Asanuma base plate redux...

It’ll stay in clamps until tomorrow, when I’ll reinstall the chrome trim piece to finish it.

Asanuma project camera – roundel progress…

Made progress on the roundel last night. I’d like to say that I anticipated all contingencies and things went to plan, but much cursing and on-the-fly re-engineering ensued.

I had a piece of ~5/8″ walnut already milled. The interior diameter of the base hole was 5-13/16″; I split the difference and set the cutter. Started the cut, and realized the cutter was set for an exterior diameter (the cutter is tapered on one side and flat on the other – set the flat to the outside and it cuts a hole with the exterior edge of the cutter; set the flat on the inside, and it cuts a flat sided disk). Swapped the cutter, and started over on a new piece of the same board. Cut for a while, with much burning. Flipped the board and continued cutting. Progress was slow, my nose was filling with acrid walnut smoke, so I took it to the bandsaw and trimmed the excess outside the groove being cut. This necessitated screwing the blank to a backer board to keep my fingers away from the arm on the fly cutter as it spun around at 500 rpm. But the cutter no longer burned, and quickly sliced through the remaining material, leaving me with a perfect disk.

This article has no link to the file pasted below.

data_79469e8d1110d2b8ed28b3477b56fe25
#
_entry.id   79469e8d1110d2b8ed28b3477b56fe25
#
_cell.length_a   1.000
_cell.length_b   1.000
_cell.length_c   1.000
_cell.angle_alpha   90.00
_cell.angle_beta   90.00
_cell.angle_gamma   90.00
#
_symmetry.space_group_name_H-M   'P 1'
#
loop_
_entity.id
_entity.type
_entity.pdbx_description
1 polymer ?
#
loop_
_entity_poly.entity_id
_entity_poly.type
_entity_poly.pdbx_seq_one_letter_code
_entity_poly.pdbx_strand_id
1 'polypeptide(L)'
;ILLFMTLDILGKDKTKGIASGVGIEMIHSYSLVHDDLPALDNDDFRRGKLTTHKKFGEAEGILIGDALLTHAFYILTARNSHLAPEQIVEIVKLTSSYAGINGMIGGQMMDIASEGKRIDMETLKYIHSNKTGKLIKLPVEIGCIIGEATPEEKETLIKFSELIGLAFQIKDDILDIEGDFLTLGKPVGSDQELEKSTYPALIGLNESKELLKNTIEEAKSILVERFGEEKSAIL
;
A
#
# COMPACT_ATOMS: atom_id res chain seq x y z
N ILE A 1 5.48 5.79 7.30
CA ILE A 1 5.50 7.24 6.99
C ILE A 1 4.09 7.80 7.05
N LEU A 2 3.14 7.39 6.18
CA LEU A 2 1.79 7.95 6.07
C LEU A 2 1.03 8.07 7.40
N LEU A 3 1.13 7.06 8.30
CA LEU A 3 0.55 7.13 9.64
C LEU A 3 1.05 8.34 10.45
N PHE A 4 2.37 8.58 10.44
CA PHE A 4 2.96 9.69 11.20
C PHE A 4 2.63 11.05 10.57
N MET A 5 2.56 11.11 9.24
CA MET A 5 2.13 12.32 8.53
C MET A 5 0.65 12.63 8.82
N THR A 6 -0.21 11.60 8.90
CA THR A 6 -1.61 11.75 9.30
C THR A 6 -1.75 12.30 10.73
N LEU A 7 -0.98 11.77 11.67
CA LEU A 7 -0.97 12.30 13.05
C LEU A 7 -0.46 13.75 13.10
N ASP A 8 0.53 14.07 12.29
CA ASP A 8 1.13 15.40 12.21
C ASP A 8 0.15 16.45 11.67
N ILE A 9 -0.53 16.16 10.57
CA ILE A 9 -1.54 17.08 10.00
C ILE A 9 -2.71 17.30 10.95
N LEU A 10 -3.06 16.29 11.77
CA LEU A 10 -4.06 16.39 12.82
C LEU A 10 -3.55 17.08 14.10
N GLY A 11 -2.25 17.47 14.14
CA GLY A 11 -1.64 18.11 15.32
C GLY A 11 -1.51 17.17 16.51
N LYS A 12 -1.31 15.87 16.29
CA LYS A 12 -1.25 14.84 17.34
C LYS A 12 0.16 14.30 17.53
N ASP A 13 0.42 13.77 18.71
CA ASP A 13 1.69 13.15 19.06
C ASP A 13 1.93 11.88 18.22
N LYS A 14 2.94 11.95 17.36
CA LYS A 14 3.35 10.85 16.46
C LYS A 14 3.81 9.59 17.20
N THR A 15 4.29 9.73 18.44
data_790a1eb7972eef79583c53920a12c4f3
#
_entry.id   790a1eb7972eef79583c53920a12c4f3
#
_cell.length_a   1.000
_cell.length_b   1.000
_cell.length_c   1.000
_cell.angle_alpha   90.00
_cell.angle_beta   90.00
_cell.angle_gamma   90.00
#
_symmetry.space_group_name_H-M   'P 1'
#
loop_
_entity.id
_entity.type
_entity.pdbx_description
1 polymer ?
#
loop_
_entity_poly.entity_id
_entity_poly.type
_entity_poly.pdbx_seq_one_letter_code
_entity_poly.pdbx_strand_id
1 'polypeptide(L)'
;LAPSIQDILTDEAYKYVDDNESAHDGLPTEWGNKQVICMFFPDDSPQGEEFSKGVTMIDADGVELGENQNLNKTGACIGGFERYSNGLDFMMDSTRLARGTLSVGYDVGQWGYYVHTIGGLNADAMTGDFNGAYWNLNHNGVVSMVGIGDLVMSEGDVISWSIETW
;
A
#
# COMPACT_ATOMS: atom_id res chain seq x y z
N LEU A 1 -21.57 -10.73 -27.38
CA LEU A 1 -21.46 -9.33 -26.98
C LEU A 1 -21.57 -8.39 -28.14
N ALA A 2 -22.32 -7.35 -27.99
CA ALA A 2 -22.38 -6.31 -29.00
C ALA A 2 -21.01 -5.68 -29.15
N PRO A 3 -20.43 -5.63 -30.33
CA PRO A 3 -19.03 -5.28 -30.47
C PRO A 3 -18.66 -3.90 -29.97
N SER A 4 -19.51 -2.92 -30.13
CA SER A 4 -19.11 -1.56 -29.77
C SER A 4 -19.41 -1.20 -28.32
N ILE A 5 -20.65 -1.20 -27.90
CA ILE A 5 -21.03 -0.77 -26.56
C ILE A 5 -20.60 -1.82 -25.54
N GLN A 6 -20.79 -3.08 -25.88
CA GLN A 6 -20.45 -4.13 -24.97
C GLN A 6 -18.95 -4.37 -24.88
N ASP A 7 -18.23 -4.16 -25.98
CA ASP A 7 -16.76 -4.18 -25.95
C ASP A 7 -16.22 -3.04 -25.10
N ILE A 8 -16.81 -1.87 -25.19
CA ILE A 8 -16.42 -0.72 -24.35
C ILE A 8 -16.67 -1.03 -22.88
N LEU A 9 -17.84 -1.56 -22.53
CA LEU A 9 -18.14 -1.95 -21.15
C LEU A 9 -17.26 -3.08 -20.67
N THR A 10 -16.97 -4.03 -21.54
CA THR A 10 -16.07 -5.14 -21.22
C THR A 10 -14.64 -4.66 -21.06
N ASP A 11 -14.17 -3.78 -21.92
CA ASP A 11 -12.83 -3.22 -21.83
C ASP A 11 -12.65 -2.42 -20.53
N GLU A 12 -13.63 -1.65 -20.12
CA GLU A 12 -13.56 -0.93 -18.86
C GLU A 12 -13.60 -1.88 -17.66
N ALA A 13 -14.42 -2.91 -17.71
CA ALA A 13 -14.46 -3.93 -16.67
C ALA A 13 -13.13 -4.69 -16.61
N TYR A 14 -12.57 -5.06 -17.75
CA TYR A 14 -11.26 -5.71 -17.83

P1000468

Set the router up for a 3/16″ x 1/4″ rabbet and cut the rebate.

P1000469

The rest of the night was a matter of adjusting fit and planing the roundel thinner. I decided to router a little more after the roundel was too thin to leave on the bench (the screw holding the bearing in place on the bit would contact the benchtop), so I mounted the piece on a block of wood with double sided carpet tape. The final fit is a little loose in the camera base, but won’t affect the gluing – it’s the top portion of the plate where the glue surface lies.

P1000472

I realized somewhere in this process that I can remount the roundel and set the fly cutter to exactly the diameter of the existing rabbet in the camera bottom and fit the piece in perfectly, without altering the camera physically.

P1000465